“Rogue One: A Star Wars Story” is a great addition to the Star Wars franchise, but unfortunately it has a very hard time working as a standalone film.
The gist behind the newest Star Wars film is the planning and execution of the events leading up to “Star Wars: Episode IV – A New Hope.” This means that it’s all about the rebels discovering and finding the weaknesses in the Death Star, the Empire’s super-weapon capable of destroying planets.
This new timeline means that there’s a whole new set of main characters. Among these are Jyn Erso (Felicity Jones), Cassian Andor (Diego Luna) and a new droid, K-2SO (voiced by Alan Tudyk).
These characters are very funny, but none shines as much as K-2SO, who doesn’t crack jokes but is brutally honest due to his being a droid. In fact, the only lines that elicited an audible laugh from the audience were K-2SO’s.
However, the characters in the movie are also one of its weaker aspects. They seem a little too “wishy-washy” to be realistic, as many have an epiphany of sorts when their views change dramatically and seemingly instantly.
And the film’s beginning is both chaotic and confusing because in the first 20 or so minutes, it jumps between three or four characters’ perspectives.
But regardless of the hectic start, the plot is actually quite good. “Rogue One” features an even darker plot than the original trilogy, but more surprisingly it’s darker than even “The Force Awakens.” This film excels in showing the realities of war, and it accentuates the idea that rebellion comes at a price, which is shown by the deaths of many rebels.
This newfound ideology and realism lead to a more engaging and suspenseful plot because anyone can die at any time, regardless of how important they are to the overall plot.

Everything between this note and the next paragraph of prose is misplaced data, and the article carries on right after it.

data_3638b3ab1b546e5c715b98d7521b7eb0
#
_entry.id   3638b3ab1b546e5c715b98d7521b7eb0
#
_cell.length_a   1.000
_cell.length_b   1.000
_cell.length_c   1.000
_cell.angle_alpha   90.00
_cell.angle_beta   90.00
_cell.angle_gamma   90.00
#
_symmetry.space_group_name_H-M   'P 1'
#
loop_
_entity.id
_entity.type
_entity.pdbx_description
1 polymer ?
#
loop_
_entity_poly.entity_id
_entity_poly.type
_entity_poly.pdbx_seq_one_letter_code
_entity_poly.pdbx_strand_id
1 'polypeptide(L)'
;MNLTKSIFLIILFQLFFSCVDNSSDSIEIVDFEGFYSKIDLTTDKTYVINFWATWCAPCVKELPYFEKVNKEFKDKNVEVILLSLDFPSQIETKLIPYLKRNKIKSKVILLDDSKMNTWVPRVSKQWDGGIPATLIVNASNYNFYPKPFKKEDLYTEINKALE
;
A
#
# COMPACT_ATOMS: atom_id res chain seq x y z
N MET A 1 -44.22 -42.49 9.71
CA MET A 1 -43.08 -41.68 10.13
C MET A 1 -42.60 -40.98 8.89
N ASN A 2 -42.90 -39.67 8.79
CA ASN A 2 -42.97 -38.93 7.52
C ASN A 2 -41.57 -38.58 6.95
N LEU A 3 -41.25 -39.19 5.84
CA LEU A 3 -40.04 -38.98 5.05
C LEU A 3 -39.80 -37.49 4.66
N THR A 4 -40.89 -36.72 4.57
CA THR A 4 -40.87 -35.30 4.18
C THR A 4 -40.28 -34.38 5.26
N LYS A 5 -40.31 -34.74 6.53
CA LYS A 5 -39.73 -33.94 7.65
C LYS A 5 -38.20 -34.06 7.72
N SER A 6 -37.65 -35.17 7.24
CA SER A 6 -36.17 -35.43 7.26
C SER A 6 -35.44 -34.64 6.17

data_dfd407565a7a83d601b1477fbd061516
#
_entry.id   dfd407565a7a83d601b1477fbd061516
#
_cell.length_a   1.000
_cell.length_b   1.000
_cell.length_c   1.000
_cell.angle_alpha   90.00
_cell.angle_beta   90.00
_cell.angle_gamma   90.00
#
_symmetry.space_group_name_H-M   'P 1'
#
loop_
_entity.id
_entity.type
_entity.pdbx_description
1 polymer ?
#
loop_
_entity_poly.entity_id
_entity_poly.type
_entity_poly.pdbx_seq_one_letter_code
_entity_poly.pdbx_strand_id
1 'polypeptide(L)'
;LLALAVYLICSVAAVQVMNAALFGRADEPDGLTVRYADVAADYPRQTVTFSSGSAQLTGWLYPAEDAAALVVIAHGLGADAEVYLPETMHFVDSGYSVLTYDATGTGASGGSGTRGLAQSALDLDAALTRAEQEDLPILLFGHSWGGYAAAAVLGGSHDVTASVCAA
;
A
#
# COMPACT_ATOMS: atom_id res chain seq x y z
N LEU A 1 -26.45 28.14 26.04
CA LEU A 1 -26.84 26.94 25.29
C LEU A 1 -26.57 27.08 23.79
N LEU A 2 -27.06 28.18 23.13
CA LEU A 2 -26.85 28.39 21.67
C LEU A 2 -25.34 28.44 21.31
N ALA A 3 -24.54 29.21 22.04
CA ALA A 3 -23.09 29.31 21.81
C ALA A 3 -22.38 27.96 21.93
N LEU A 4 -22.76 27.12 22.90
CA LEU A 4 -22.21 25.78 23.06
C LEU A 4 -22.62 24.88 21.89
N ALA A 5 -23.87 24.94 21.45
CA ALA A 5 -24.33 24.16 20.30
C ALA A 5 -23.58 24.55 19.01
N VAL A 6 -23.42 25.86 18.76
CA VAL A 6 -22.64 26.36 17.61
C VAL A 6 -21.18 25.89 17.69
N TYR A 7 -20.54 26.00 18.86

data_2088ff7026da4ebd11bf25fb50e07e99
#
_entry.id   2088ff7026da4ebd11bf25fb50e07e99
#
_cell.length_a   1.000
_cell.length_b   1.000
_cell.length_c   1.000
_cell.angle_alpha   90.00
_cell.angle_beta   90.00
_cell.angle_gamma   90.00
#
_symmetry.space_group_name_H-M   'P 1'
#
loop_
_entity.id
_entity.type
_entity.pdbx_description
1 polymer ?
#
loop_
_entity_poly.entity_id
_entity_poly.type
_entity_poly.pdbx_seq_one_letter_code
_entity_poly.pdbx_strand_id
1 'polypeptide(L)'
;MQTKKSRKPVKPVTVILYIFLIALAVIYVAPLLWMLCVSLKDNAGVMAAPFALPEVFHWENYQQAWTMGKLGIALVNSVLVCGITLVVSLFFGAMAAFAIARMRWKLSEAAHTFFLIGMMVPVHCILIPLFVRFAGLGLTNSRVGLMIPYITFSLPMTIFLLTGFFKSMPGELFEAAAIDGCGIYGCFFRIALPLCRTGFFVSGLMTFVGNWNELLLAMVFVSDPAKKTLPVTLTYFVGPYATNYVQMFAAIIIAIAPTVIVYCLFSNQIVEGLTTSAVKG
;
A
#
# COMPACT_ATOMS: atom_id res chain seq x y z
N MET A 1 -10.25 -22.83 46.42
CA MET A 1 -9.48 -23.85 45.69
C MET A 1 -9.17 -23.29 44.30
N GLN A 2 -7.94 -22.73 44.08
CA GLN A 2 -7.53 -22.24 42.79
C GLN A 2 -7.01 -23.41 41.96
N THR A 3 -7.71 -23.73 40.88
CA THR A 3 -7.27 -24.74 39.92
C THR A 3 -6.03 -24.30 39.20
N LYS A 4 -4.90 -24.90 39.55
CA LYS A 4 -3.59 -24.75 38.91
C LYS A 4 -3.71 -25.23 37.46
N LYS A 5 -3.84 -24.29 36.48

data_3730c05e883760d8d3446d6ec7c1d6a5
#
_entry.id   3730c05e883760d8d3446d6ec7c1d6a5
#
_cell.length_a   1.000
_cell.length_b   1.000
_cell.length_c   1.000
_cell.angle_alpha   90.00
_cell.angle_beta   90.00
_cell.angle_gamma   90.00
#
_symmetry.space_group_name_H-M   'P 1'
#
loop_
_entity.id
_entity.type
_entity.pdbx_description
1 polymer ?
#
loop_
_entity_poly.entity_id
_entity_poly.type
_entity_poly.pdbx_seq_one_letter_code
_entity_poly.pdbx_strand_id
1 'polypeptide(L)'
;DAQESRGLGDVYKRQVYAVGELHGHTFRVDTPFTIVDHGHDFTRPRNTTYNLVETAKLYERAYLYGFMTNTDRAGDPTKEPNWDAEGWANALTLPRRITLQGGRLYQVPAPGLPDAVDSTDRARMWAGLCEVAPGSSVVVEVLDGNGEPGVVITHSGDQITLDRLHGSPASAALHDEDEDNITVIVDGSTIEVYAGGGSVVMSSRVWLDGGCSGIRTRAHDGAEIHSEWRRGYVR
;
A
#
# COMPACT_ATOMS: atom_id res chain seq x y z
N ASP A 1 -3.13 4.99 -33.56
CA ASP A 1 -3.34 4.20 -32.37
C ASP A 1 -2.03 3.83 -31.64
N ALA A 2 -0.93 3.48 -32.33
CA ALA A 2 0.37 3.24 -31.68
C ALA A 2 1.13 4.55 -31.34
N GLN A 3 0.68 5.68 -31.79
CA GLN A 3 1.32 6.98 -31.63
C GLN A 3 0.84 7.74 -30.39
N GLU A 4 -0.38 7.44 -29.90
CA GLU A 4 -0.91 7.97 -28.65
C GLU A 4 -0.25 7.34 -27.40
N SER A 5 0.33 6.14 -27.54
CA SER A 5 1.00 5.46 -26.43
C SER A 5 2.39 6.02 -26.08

Everyone who has seen the Star Wars movies knows that the rebels will get the plans to the Death Star and eventually destroy it, but not many people know how. This uncertainty, combined with the darker themes and suspense, keeps viewers glued to the screen.
This film also has amazing special effects, surpassing all previous movies in the series. But there is a deeper level to the effects, as shown by some of the returning characters.
The director clearly had some problems when the original actors either didn’t look anything like what they used to or had died before “Rogue One,” seeing as “A New Hope” was released in 1977. This led to an amazing aspect of the film: some of the characters are completely computer-generated.
Unfortunately, this can be both a blessing and a curse. A majority of these computer-generated characters play very minor roles, so the slight differences between reality and CGI is generally unseen.
However, one of the computer characters has a major role. Although he looks perfectly fine when standing still, as soon as he moves you can tell that he isn’t real. It’s amazing that films can accomplish this now, but it’s extremely distracting once you notice he’s not a human actor.
A minor positive is the addition of more types of stormtroopers to the film. These include the completely black-clad “death troopers” and the “shore troopers.”
Something that many Star Wars fans may find surprising is that the iconic title crawl is missing from the beginning of the movie. But this change may be an attempt to solidify “Rogue One” as a standalone film since that’s exactly what it was supposed to be.
However, while the film attempts to be a standalone, it unfortunately just can’t accomplish that feat. Viewers with no previous Star Wars knowledge might think that the film was OK, but nothing more. There are too many characters or general plot points that they would have to understand to fully appreciate the film.
For example, there is no explanation whatsoever of why there’s a rebellion, who leads it, who’s a part of it, or why anyone should care.
Although “Rogue One” is a subpar standalone film, it’s an excellent addition to the Star Wars franchise and one of the best in the current roster of eight.
—By Quin LaComb